West Allis — West Allis Alderman Gary Barczak sat in his usual seat at the Common Council table but that evening there was something almost unreal about the council meeting.
It was 50 years agothat his dad took the very same seat as a 3rd District alderman. His father, Steve Barczak, was elected in 1964 and served 24 years in that seat. When he stepped down, his son, Gary, was elected and served 26 years, rounding out 50 years of service to the city on the Common Council by a Barczak.
"To me, it was a real special night," Gary Barczak said. "Fifty years of service by a Barczak to the city is pretty neat and pretty cool.
"I'd almost say I was a little emotional, especially at the end of the meeting. He had brought one of his treasured possessions to the meeting, a framed newspaper story about his father handing over aldermanic responsibilities to his son. Barczak wanted a photograph taken of himself holding the story at their aldermanic seat.
Pulling out the picture that night and talking about his dad, who has passed away, Barczak said: "He was sorta there."
Alderman Tom Lajsic knew both father and son. "They both are very dedicated to their constituents," he said.
That dedication extended to his dad working hard to get a playing field for the city's soccer team, Barczak said.
"At that time, soccer was real popular in West Allis," he said.
By 1988 when Gary took office, there were soccer fields at Reservoir Park. His son added to that legacy with the help of Development Director John Stibal by getting federal dollars to pay for a Little League field at Reservoir Park, also.
The park is special because: "That was a joint effort between my dad and I," Barczak said.
The field is named after his dad and Steve threw out the first pitch. "And my son umped the game," Barczak said.
The new library was another joint project for father and son. They both worked to build the new library on the site of a former football field and both their names are on the plaque in the library's entrance. Barczak looks at that plaque and remembers his dad every time he goes into the library, he said.
He also remembers that in the early days, you could canoe past flooded houses in an area that didn't have storm sewers. Steve Barczak soon did something about that.
"My dad was responsible for getting storm sewers and the flooding problem is nowhere near as bad," Barczak said. He was only 12 when he saw his father take the oath of office and the experience changed his life.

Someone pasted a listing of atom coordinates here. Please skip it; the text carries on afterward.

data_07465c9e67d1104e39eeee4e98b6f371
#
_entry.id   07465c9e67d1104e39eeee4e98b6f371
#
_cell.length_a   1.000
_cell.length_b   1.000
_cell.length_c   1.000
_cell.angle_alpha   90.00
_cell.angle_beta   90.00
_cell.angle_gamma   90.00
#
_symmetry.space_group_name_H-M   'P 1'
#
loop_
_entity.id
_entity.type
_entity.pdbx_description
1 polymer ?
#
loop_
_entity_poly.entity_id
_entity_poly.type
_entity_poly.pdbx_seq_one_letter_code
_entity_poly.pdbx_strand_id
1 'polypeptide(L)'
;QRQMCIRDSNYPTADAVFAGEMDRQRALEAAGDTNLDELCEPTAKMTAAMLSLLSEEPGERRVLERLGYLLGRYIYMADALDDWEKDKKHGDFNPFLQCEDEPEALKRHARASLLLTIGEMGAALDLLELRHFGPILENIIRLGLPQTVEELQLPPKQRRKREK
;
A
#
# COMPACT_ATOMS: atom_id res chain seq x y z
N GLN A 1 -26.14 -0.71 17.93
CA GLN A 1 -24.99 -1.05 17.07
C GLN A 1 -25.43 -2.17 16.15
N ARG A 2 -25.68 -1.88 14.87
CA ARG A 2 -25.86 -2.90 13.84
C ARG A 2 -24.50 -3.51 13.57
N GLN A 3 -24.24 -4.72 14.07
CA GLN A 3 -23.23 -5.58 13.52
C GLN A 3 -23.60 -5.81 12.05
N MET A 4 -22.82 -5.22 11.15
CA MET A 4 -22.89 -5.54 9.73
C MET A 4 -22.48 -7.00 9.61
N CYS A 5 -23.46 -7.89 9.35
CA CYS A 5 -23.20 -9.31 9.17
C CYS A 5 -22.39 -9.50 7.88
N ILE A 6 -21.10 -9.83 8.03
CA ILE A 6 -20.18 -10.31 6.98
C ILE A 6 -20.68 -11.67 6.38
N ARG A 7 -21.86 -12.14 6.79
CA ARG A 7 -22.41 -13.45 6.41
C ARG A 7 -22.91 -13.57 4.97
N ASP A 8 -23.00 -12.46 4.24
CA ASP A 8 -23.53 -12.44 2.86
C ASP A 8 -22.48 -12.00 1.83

"I said, 'Man, I'm going to be there someday'," Barczak remembered.
His father often took him along to meetings with constituents who had problems, and little Gary knew that a job helping people was for him.
"There's a big satisfaction being able to help somebody," Barczak said. "I love talking to people, helping them out and getting them on the right course. It's extremely gratifying."
He and his dad did have a few differences of opinion along the way, however. One was over cruising on Highway 100 that Barczak and the rest of the Common Council were still battling with as recently as this week.
Barczak had proposed anti-cruising measures but his father didn't think they would work.
"He said, 'You're not going to be able to get that done, you're not going to be able to get that done," Barczak remembered. But the council passed the landmark ordinances and indeed cruising fell off.
"We still have cruising, I'm not going to deny that, but it's nowhere near as bad as it used to be," he said.
Lajsic said: "Gary is very much like his father. I think their attitudes are pretty much the same. His dad had a passion for the little guy," that is carried on in his son."
They have a similar style, too, he said.
"Gary's dad was a very, very personable man, just like Gary is," Lajsic said. His dad especially had a great sense of humor and was fun to have at meetings, he said.
Longtime former alderman Jim Sengstock, who retired from the council last fall and served with father and son, paid tribute to the energy that they brought to their service.
"It was my privilege to be associated and serve with Gary and his father," Sengstock said.
AT A GLANCE
The 50 years of service to the city by a Barczak include many landmarks for West Allis:
· A new library that consolidated three neighborhood libraries, streamlining library functions and reducing costs
· A new police and municipal court building
· Farmers Market renovation
· Creation of the Community Development Authority and Department of Development that began the city's aggressive effort to redevelop after the collapse of the big manufacturers within its borders
· Major improvements at Reservoir and Rogers parks
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